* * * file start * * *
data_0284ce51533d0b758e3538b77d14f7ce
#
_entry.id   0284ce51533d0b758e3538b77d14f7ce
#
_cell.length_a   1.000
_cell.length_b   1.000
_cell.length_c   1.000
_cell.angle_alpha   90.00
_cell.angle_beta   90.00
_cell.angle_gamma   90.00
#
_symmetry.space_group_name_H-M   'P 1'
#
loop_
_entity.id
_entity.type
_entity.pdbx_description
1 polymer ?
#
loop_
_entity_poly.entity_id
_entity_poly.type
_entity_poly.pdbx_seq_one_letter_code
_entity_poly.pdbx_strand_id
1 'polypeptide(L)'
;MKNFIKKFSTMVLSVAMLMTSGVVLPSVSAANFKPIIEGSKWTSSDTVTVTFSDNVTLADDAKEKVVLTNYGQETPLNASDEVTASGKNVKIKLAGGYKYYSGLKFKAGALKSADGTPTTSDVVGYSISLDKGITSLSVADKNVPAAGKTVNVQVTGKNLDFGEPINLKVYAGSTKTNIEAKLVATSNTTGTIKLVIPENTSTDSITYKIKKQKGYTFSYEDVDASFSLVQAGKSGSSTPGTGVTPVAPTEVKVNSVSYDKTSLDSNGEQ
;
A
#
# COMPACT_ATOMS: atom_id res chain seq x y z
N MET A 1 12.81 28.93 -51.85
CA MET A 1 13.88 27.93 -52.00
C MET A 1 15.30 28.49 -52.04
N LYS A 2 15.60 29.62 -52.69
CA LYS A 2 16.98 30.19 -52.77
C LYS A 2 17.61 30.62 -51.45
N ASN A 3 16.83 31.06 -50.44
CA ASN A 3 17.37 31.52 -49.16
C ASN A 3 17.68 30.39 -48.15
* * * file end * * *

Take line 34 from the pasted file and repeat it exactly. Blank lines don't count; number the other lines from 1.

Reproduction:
N LYS A 2 15.60 29.62 -52.69